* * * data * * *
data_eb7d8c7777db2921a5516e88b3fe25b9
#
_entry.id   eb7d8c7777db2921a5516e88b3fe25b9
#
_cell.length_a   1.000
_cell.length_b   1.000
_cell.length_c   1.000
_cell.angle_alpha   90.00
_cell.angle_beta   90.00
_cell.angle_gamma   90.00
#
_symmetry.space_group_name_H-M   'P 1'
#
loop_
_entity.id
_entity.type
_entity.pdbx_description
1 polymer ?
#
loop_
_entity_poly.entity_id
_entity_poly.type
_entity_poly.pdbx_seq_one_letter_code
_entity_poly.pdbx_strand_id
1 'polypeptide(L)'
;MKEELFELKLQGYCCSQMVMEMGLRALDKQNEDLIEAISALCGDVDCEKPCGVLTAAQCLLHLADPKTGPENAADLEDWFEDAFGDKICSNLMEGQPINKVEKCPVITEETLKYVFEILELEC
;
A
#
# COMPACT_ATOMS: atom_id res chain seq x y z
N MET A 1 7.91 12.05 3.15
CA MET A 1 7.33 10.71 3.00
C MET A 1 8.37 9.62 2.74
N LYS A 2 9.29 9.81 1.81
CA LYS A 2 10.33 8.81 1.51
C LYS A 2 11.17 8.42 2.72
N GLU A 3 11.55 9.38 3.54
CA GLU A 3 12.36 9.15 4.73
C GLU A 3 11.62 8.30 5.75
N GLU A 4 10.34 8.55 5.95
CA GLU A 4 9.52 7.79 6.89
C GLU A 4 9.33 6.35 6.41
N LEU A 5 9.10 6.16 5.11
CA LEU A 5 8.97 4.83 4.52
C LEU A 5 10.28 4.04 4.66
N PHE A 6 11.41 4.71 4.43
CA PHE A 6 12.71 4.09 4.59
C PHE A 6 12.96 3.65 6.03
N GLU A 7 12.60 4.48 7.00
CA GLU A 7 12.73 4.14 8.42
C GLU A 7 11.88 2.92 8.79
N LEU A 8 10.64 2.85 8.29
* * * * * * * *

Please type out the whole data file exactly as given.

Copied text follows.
data_eb7d8c7777db2921a5516e88b3fe25b9
#
_entry.id   eb7d8c7777db2921a5516e88b3fe25b9
#
_cell.length_a   1.000
_cell.length_b   1.000
_cell.length_c   1.000
_cell.angle_alpha   90.00
_cell.angle_beta   90.00
_cell.angle_gamma   90.00
#
_symmetry.space_group_name_H-M   'P 1'
#
loop_
_entity.id
_entity.type
_entity.pdbx_description
1 polymer ?
#
loop_
_entity_poly.entity_id
_entity_poly.type
_entity_poly.pdbx_seq_one_letter_code
_entity_poly.pdbx_strand_id
1 'polypeptide(L)'
;MKEELFELKLQGYCCSQMVMEMGLRALDKQNEDLIEAISALCGDVDCEKPCGVLTAAQCLLHLADPKTGPENAADLEDWFEDAFGDKICSNLMEGQPINKVEKCPVITEETLKYVFEILELEC
;
A
#
# COMPACT_ATOMS: atom_id res chain seq x y z
N MET A 1 7.91 12.05 3.15
CA MET A 1 7.33 10.71 3.00
C MET A 1 8.37 9.62 2.74
N LYS A 2 9.29 9.81 1.81
CA LYS A 2 10.33 8.81 1.51
C LYS A 2 11.17 8.42 2.72
N GLU A 3 11.55 9.38 3.54
CA GLU A 3 12.36 9.15 4.73
C GLU A 3 11.62 8.30 5.75
N GLU A 4 10.34 8.55 5.95
CA GLU A 4 9.52 7.79 6.89
C GLU A 4 9.33 6.35 6.41
N LEU A 5 9.10 6.16 5.11
CA LEU A 5 8.97 4.83 4.52
C LEU A 5 10.28 4.04 4.66
N PHE A 6 11.41 4.71 4.43
CA PHE A 6 12.71 4.09 4.59
C PHE A 6 12.96 3.65 6.03
N GLU A 7 12.60 4.48 7.00
CA GLU A 7 12.73 4.14 8.42
C GLU A 7 11.88 2.92 8.79
N LEU A 8 10.64 2.85 8.29